The treatment and management of bedbugs is a specialist job and requires commitment from both the client and the pest manager. If you think you may have bedbugs, Pestforce will attend your home and provide an obligation-free assessment.
The life of bed bugs demonstrates the amazing way life on earth can adapt and evolve. Bedbugs are parasites of humans and have evolved specifically to feed on human blood, with the earliest examples being found in caves lived in by early man. They do not feed on any other animal in the natural world.
Bedbugs are wingless insects about 5mm to 6mm long, brown in colour and roundish in appearance. They are flat, allowing them to live in cracks and crevasses away from danger. Their presence is often noticed because of small spots of blood on the bed sheets.
Traditionally bedbugs were a pest of cheap housing and â€œdoss housesâ€ where levels of hygiene were low, and were not generally found in clean environments. The bed bugs would live in cracks within a metre of the bed and come out after the occupant was sleeping, to feed on a blood meal.
In the 1950s and 1960s the development of chemical insecticides saw the rapid decline of bedbugs, and through the 1980s and 1990s they were rarely encountered. We all thought that bedbugs were a thing of the past, but Mother Nature had other ideas.
Bedbugs went through fundamental changes, wandering further away from their harbourages in cracks and crevasses to look for new hosts, and they began to infest clean environments. This was natural selection in action, because the bugs that travelled further away from the host were more likely to survive an application of insecticide, as the pest management industry nearly always focused on the bed. The bugs that preferred a cleaner environment were more likely to avoid detection, because no one looked in clean houses for bedbugs and this has led to an explosion in bedbug activity.
Bedbugs should not be called bedbugs any more, because they will now infest many other areas. They have been found in chairs, light fittings, hiding in belt buckles and even feeding on passengers of long-haul flights. The most alarming thing is their ability to infest bags and suitcases, making them much more mobile.
The sexual habits of bed bugs are weird in the extreme. Male bedbugs will mate with any other bedbug, male or female. They have a piercing type penis and simply deposit sperm into any part of the body of the receiver. The sperm will swim to the ovaries of the female though her body and fertilize the eggs. If they are deposited into a male bedbug, they will move to the male reproductive organs and wait for another opportunity. This allows the bedbug amazing genetic diversity, so when a bedbug mates with a female he is not only depositing his own sperm but possibly the sperm of several bedbugs. This could be what allows the bedbug to evolve so quickly in response to changing human behaviour.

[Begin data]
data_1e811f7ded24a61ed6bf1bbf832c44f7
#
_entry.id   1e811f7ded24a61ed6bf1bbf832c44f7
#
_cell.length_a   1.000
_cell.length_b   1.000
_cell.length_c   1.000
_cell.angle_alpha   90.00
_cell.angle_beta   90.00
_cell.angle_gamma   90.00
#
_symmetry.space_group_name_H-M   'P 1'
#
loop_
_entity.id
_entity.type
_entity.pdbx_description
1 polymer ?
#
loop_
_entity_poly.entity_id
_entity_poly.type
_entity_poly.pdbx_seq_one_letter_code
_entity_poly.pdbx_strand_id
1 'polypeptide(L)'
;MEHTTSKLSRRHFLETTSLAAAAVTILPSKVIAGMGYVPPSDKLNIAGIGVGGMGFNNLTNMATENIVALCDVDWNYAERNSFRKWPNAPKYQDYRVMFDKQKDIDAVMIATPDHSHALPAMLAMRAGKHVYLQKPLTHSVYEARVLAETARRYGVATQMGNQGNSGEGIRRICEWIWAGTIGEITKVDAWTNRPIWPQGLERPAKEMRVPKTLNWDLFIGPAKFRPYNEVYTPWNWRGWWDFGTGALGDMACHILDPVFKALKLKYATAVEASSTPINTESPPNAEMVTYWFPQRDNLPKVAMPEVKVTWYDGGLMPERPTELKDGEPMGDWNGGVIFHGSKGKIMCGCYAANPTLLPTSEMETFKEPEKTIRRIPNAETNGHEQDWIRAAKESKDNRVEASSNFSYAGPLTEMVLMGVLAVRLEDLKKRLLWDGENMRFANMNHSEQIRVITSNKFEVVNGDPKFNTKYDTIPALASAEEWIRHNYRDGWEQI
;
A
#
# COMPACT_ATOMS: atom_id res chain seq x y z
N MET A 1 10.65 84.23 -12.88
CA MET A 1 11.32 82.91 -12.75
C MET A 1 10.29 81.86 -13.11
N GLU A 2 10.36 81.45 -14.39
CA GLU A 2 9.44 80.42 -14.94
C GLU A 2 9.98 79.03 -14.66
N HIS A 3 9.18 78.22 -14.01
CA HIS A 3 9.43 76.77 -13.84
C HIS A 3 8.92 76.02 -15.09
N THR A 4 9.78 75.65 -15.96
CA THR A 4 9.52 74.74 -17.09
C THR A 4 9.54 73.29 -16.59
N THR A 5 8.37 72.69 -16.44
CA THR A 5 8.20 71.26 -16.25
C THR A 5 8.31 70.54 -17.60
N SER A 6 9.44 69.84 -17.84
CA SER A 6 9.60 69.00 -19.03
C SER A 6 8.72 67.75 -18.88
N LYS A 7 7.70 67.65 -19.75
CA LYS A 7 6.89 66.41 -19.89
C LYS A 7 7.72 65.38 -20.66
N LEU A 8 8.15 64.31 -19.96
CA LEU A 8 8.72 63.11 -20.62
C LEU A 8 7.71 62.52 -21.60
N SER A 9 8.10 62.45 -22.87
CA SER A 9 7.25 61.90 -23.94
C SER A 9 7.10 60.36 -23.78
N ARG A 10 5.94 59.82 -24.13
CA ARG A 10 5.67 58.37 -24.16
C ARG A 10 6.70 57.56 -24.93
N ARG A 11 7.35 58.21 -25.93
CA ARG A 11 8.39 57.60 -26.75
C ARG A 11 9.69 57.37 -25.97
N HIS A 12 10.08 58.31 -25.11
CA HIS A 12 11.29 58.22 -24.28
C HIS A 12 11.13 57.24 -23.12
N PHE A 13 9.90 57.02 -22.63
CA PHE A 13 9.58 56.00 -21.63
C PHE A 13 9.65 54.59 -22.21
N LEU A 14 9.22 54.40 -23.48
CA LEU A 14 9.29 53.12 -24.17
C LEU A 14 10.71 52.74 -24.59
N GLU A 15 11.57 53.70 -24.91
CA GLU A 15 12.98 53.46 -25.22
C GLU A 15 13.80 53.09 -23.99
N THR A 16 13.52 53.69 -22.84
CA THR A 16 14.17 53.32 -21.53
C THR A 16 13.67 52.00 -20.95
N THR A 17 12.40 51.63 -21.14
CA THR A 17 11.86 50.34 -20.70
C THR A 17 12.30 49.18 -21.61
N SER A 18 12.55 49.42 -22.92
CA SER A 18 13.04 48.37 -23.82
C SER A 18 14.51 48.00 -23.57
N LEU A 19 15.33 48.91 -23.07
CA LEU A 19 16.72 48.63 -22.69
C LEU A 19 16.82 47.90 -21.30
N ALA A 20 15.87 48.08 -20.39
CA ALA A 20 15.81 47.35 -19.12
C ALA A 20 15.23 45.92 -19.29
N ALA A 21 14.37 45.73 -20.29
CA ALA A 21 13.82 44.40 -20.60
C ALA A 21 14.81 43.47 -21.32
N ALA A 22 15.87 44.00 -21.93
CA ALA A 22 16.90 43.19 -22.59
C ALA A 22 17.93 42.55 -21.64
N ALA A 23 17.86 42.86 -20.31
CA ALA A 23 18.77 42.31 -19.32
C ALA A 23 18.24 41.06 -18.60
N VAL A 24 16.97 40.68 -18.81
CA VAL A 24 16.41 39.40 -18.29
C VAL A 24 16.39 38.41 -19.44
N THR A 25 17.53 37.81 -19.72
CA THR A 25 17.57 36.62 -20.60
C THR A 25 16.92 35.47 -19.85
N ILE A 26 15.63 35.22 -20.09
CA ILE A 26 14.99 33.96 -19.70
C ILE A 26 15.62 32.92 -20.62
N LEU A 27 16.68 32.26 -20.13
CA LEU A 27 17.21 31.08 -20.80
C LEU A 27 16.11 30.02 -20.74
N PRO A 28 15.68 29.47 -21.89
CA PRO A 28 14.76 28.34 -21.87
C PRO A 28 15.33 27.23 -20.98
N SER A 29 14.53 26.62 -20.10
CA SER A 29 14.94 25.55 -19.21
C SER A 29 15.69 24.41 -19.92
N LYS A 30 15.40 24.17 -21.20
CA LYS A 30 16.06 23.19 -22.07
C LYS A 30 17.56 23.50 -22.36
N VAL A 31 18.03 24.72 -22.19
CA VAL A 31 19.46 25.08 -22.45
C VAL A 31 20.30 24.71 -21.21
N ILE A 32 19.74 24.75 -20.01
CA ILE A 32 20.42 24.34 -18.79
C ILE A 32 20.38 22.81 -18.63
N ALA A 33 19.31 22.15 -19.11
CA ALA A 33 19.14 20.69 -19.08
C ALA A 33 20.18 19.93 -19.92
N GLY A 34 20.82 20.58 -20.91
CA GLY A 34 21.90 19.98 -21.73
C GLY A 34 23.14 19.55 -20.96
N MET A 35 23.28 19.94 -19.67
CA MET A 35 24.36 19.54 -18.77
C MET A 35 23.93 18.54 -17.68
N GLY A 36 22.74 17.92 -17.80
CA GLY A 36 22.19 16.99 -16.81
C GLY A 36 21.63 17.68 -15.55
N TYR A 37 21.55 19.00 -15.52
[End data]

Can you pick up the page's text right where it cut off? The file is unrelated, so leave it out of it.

Because of the explosion of bedbug activity, The Australian Environmental Pest Managers' Association formed a Bedbug Working Party. Mr Stephen Doggett from the Institute for Clinical Pathology and Medical Research at the Department of Medical Entomology, Westmead Hospital wrote a Code of Practice, which was published in 2006. A testament to the ability of bedbugs to adapt is the fact that since this was written it has needed constant review and updating. The third draft has now been published and can be downloaded from the Department of Entomology's website athttp://medent.usyd.edu.au/bedbug/index.htm.
Different people have different reactions to bedbug bites, with some suffering from itching lesions and loss of sleep, to others having no reaction at all. Sometimes the lesions will not appear for up to nine days after the bite occurs, making the source of the problem difficult to locate.
Bedbugs do not generally carry disease, so although they will cause lesions and itching bites, they will not cause illness. The idea of bedbugs make people cringe because of their previous association with poor hygiene, however this is no longer the case and they are not an indication of the cleanliness of a property.